Morocco's governing Islamists in the Justice and Development Party (PJD) have won the country's parliamentary election.
With 90% of the votes counted, they have taken 99 seats, putting them ahead of their rival, the Authenticity and Modernity Party, which won 80 seats.
The PJD had said a second term would allow it to press ahead with its economic and social reforms.
This was Morocco's second poll since it adopted constitutional reforms in 2011.
In third place is the conservative Istiqlal party with 31 seats.
Other parties took the remaining 305 seats contested, with another 90 being allotted to women and other candidates chosen proportionally from party lists.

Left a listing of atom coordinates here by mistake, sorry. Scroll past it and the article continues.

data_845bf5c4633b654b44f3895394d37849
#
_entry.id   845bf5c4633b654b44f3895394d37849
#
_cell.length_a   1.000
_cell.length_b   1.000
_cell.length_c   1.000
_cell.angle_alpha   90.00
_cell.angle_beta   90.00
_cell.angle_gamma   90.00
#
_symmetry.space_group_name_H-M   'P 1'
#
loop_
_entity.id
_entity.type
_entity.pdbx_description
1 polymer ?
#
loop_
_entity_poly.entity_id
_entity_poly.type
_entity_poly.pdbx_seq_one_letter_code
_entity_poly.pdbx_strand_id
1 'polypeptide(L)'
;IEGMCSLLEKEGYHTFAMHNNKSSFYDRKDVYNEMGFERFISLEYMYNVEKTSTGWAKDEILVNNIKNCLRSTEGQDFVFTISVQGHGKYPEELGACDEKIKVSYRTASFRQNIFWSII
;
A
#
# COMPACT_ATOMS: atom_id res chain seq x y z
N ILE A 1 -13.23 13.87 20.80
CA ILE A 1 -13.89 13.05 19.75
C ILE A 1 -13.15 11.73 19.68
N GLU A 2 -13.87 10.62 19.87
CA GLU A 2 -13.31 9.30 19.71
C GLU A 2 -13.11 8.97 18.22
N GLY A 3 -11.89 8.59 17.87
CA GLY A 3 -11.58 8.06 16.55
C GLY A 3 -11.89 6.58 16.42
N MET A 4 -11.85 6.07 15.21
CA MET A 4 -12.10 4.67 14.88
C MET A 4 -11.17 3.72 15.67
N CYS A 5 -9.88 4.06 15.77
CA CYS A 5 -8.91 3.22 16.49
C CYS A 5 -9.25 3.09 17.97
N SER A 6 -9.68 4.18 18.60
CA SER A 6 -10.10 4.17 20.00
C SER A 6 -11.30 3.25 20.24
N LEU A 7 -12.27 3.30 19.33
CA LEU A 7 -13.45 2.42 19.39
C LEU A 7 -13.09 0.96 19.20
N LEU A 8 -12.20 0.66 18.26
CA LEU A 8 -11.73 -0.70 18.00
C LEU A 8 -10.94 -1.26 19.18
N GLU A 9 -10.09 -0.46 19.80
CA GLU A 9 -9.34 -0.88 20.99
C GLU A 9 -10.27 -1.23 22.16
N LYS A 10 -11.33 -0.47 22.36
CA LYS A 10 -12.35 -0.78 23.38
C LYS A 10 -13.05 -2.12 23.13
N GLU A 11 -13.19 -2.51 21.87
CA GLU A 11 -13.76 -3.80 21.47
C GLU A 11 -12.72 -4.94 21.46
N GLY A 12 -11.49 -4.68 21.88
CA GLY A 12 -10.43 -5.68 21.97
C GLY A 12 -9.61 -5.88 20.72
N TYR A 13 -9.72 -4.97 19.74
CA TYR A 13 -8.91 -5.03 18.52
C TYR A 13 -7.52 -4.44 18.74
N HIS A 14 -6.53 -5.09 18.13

Most executive power was vested in the king until 2011, when Mohammed VI agreed to turn the country into a constitutional monarchy in the wake of the Arab Spring protests across the region.
Although the king relinquished some of his powers as part of the constitutional reform, he is still the most powerful person in the country and chooses the prime minister from the winning party.
The PJD, led by Prime Minister Abdelilah Benkirane, has led a broad coalition since emerging as the biggest party in the 2011 election.
"The Moroccan people voted for PJD massively," Mr Benkirane said, as his party won a second victory.
"The PJD has proven today that being serious and truthful ... and being faithful to the institutions, especially the monarchy, is a winning currency."
Turnout among the 16m electorate was 43%, according to Interior Minister Mohamed Hassad.